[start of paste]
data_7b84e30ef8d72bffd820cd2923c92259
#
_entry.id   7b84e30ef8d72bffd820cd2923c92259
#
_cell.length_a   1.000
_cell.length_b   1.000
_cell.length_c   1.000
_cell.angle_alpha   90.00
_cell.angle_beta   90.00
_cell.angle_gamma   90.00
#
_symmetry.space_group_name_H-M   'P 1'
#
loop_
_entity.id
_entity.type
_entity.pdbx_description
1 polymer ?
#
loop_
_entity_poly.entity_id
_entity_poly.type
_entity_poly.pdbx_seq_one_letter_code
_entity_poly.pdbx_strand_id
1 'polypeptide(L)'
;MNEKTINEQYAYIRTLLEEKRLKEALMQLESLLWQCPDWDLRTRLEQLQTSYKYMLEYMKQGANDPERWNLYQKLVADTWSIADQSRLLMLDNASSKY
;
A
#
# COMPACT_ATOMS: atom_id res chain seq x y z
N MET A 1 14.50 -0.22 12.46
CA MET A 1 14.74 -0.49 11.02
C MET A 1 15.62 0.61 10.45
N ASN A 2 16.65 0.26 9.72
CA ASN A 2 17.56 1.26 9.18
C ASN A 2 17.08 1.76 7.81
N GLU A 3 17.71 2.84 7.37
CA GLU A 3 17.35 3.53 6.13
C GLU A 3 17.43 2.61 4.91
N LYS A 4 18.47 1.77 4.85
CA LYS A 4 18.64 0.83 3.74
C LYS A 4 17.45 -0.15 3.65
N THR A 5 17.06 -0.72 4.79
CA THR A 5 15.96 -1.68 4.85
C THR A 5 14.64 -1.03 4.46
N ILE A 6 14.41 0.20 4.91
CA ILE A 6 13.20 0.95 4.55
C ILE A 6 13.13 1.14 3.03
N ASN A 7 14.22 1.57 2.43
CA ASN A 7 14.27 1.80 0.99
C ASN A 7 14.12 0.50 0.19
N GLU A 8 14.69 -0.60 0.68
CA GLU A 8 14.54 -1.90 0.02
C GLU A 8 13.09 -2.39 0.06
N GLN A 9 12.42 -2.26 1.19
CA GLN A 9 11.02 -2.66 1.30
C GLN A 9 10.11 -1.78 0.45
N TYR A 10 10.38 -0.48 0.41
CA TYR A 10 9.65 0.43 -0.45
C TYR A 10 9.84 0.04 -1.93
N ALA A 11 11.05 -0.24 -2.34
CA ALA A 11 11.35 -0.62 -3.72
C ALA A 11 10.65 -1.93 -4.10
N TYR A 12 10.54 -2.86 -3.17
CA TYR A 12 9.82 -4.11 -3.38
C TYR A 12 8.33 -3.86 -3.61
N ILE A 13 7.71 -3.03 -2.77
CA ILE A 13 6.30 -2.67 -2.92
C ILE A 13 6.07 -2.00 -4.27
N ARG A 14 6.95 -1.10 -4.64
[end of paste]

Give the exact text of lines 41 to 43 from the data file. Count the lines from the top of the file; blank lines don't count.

CA LYS A 4 18.64 0.83 3.74
C LYS A 4 17.45 -0.15 3.65
N THR A 5 17.06 -0.72 4.79